Things looking up for struggling Md. homeowners?
If you're struggling to pay your mortgage, the best help -- of course -- is a job with a good income. Failing that, homeowners often seek loan modifications or other assistance from their lenders, but many have complained that the process is Kafkaesque.
If this describes your life, see if one or both of these options might help:
Mediation. Owner-occupiers in Maryland can ask for court-supervised mediation with their lender if their foreclosure case started on or after July 1, when the new state law went into effect.
HOPE LoanPort. The web portal lets participating housing counselors and mortgage servicers nationwide trade loan-modification information electronically. The promise there is no more faxing the same paperwork over and over and over in the hope that it might actually reach someone who will put it in your file.
Here's what you need to know about each program:
First, mediation. I covered the basics in a Q&A, but state regulators have since shared additional information that you might find useful.
The "order to docket," the foreclosure filing that officially starts the quasi-judicial process, is the key here. If it was filed before July 1, you don't qualify. If it was filed on or after, you do.
Keep in mind that you have only 15 days to request mediation once you've received the form, so you want to be on the lookout.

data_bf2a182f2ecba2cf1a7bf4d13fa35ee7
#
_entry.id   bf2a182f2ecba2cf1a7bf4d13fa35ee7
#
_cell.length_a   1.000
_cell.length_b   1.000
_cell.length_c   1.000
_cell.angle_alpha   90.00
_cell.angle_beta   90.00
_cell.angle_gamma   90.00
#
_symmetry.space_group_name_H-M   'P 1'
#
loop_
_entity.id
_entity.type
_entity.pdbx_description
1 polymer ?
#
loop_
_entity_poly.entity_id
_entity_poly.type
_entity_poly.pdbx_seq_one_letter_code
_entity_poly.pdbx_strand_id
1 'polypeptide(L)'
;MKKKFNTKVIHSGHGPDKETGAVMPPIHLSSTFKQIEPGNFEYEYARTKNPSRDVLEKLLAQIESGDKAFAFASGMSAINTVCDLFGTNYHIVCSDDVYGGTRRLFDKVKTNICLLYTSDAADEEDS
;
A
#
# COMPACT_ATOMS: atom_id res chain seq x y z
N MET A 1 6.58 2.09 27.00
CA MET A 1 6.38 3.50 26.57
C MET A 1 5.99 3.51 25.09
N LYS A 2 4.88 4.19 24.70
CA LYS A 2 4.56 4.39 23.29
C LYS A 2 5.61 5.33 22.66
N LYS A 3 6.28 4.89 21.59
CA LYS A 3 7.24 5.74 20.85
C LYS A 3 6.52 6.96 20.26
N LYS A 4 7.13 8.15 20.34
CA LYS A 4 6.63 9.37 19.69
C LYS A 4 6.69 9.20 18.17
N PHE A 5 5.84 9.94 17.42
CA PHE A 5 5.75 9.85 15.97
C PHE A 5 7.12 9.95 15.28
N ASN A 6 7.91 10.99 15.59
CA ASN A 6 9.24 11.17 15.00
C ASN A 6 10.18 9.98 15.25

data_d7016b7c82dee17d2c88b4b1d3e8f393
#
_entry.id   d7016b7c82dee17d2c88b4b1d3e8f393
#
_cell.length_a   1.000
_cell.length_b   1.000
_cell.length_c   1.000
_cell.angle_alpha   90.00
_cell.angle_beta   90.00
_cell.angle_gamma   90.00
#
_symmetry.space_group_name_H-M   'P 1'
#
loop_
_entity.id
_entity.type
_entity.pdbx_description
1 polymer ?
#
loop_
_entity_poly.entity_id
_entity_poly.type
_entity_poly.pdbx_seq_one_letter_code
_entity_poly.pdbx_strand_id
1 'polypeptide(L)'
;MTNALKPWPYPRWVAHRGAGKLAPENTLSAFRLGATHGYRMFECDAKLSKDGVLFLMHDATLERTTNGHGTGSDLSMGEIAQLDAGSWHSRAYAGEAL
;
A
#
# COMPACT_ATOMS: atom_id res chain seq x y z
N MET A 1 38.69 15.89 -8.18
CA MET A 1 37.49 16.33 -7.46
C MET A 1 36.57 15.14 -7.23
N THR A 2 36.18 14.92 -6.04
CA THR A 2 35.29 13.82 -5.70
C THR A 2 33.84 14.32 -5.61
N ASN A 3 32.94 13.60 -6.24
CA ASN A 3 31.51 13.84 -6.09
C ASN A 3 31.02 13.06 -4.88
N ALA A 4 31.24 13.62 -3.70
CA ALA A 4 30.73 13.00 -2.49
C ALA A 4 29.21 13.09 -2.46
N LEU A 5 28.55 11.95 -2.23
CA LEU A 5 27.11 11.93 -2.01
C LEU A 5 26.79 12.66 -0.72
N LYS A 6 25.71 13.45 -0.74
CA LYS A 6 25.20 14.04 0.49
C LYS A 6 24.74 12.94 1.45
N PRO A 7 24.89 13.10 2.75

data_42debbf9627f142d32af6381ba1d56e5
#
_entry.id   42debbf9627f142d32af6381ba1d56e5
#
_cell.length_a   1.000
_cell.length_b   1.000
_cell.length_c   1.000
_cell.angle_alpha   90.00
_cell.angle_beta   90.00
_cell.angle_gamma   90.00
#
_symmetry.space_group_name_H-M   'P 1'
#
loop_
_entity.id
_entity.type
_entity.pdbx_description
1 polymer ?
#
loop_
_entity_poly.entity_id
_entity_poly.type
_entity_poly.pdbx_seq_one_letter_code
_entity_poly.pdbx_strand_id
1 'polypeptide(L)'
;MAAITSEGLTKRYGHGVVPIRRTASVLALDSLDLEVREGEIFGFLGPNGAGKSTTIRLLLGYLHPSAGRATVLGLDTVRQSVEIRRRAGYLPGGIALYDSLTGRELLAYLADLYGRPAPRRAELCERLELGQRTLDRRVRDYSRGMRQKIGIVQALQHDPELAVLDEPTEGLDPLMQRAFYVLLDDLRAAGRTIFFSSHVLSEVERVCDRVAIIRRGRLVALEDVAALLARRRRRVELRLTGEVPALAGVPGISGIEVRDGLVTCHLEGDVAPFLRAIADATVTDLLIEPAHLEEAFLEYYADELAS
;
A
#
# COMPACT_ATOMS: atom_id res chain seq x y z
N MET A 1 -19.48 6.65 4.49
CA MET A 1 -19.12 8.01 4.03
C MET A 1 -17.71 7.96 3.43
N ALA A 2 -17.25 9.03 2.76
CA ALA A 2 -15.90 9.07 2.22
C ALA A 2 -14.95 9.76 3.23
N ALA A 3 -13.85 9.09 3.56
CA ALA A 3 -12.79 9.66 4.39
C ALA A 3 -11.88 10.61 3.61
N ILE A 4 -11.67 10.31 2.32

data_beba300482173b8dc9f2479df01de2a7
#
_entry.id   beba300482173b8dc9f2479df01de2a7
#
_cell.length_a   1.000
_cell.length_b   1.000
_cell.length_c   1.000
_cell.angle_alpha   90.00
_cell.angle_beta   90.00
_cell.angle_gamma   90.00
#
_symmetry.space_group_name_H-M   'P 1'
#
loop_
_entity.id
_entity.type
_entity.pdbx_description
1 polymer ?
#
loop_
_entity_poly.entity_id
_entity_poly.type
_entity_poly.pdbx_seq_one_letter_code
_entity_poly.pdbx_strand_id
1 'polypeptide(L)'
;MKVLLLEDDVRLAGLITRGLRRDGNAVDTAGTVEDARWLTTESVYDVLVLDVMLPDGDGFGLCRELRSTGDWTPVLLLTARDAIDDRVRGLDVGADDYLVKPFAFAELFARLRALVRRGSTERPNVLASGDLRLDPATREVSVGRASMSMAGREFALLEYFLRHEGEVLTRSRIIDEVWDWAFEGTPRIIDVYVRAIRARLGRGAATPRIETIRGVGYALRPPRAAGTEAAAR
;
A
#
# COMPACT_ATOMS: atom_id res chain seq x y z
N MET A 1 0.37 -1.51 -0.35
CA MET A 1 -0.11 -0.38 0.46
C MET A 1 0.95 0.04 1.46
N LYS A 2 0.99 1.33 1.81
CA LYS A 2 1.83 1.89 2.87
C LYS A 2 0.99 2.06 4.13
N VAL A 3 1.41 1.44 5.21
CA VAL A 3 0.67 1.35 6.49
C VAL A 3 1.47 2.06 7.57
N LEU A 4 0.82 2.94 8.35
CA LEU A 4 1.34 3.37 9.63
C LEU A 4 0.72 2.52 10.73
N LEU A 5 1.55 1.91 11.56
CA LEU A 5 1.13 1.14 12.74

You could get it with the order-to-docket paperwork, which is served on homeowners. Or, if your lender hasn't completed a required loss-mitigation review of your loan at the point the paperwork is filed, you'll get it 28-plus days later by certified and regular mail when the analysis is done.
The Maryland Office of Administrative Hearings is spearheading the mediation effort. Administrative law judges will be the mediators. Just two dozen cases have been scheduled so far, though, because fairly few borrowers qualify yet.
As for HOPE LoanPort, an outgrowth of the HOPE NOW alliance: Eleven mortgage servicers are participating, including large players such as Bank of America. So are about 250 housing counseling agencies, the nonprofit says. Participants are listed here. (The housing-counseling list is far shorter than 250, but I'm guessing that's because most of the agencies in NeighborWorks America's large network aren't listed separately.)
If you're hoping for a loan modification, a repayment plan or other assistance from your servicer and it's on the list, find a housing counseling agency that has also signed on.
It's early days still, but the initial reaction looks promising. Home Partnership Inc., a Harford County housing counselor, has had two clients get loan modifications since it started using the portal in July -- light speed compared with the usual months-long slog.
"We've never seen things go this quickly before," says Kim Cowie, a counselor there.
She said it's an improvement not just because there's no debate about who sent which paperwork when, though that in itself is a big step forward. The system allows counselors and servicers to communicate by email, rather than trade voicemail messages, and there's also an opportunity to contact an "escalation officer" if something's not going well, she says.
Planning on trying mediation or the portal? I'd like to hear from you.